The winding Edith Cavell road leads up to Mt. Edith Cavell and the Angel Glacier. The trail-head leading away from the parking lot allows fairly easy access to alpine meadows, making it one of the more popular areas in Jasper National Park. For that reason I don’t often visit in summer when the crowds are dense, but I do enjoy a hike there after the summer holidays when an early morning departure can still provide some solitude.
The path begins at the top parking lot and follows the north moraine towards the glacial lake at the foot of Mt. Edith Cavell. It is a short hike on a well made self-guided trail that leads to a viewing area above the chalk-blue water. The path once led right down to the lake’s edge, but that area is now restricted since early August 2012 when a massive ice-fall from the Ghost Glacier fell into the lake and forced a deluge of ice, stone, mud and water down the old rocky glacier bed, sweeping over the parking lot and the upper reaches of the road. More about this event can be learned from the informational signs at the viewing area, and is a good location to get an understanding of glaciers and their impact on the earth.
Moving back along the trail from the viewpoint leads to a Y-junction, where bearing right takes me up the side of the moraine, the path twisting between huge boulders and rubble that were once shouldered aside by the massive flow of glacial ice.
Once over the crest of the moraine the path doubles back in an south-easterly direction before beginning to take switch-backs up through the forest. It is about a 4 km hike to the meadows, where the trail loops around above the treeline.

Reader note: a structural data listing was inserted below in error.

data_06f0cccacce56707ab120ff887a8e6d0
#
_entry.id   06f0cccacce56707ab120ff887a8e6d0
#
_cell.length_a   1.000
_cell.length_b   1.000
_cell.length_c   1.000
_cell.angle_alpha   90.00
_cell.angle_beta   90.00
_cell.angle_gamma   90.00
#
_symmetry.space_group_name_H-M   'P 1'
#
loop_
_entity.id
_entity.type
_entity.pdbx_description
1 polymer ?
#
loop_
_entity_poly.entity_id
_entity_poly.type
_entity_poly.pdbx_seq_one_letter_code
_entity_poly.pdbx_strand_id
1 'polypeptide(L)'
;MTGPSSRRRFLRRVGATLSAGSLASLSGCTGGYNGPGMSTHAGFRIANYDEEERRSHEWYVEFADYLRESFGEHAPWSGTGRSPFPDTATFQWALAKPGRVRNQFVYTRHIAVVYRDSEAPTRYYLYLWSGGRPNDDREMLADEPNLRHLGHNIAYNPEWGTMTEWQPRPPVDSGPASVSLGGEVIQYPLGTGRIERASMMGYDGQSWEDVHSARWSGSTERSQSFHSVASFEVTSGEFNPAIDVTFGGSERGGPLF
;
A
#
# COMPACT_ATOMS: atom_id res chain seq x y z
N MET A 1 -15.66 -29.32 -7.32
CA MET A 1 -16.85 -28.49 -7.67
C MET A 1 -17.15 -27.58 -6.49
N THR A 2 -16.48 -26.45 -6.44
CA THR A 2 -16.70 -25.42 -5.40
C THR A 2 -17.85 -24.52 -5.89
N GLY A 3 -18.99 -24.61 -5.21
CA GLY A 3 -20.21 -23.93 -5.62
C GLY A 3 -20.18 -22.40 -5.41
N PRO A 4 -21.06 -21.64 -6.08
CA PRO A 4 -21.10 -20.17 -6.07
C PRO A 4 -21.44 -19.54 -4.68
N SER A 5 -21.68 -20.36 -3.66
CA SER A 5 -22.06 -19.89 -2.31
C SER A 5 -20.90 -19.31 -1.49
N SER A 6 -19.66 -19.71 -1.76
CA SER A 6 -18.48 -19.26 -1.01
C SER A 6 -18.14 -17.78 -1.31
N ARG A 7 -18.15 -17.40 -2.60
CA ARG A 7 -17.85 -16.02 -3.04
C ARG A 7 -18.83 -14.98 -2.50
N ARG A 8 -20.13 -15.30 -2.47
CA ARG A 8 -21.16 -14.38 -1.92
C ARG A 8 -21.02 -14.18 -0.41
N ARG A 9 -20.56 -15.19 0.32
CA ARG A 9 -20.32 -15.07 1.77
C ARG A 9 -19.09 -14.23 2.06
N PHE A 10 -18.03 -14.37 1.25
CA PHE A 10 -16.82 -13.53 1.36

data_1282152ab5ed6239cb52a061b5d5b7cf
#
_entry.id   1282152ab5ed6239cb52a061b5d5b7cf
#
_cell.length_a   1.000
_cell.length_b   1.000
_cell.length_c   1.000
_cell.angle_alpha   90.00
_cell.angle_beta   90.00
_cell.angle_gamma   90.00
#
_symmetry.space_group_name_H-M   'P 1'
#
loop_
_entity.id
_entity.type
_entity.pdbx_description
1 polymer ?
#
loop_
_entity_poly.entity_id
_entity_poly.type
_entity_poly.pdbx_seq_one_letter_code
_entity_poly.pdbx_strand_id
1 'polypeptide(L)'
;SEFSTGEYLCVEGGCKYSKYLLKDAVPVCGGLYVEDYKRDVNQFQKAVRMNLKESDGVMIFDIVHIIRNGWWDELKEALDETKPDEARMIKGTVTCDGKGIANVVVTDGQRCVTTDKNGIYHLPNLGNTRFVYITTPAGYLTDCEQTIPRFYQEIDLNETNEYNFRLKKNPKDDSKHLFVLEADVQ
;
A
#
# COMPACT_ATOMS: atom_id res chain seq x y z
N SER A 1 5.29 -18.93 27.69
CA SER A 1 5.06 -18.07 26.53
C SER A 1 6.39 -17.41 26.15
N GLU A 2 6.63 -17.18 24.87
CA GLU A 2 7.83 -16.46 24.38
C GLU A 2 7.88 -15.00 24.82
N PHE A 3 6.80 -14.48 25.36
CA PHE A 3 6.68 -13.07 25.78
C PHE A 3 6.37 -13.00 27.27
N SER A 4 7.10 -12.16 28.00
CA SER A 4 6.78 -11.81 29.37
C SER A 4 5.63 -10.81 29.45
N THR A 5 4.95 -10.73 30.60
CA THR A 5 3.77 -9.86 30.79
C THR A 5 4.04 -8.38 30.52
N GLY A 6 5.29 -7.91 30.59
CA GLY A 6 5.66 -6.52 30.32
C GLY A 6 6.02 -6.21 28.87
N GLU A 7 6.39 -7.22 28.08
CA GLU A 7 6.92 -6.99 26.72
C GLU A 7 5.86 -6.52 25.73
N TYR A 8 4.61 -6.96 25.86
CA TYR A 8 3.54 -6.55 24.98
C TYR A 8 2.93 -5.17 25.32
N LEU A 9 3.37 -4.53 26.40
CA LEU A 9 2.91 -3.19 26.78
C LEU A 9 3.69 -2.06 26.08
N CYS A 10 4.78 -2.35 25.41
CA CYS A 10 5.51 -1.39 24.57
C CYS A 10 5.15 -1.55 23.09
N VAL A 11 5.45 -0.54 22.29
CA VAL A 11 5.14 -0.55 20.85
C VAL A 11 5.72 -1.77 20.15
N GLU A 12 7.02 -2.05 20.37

Some hikers move on to climb the rocky ridge above the meadows, but I prefer to stay amongst the fir krumholtz and in the meadows themselves, where life is more diverse. It is late in the season, and there has already been some frosts, but this day is warm and the few remaining flowers are getting a lot of attention from drone flies, day-flying moths, as well as a few butterflies and bumble bees.
After spending a few hours in the meadows doing my best to photograph bugs without straying from the trail, I began the walk back. At this point I am feeling the weight of my backpack, and the heat on the south-facing slope does not add to my comfort. I start returning back through the woods, passing many people as they head up to the meadows. It is great to get down the hill and into the shady forest again, where things are cooler.
Coincidentally, on the way down I meet Professor Richard Palmer and his wife, who are on the way up. We spoke briefly and reminisced about the 2005 field trip to the Bamfield Marine Station, the most thrilling part of the amazing Survey of the Invertebrates course he taught at the University of Alberta. After saying our goodbyes, they continued upwards while I lumbered on down the path, back to the (now full) parking lot.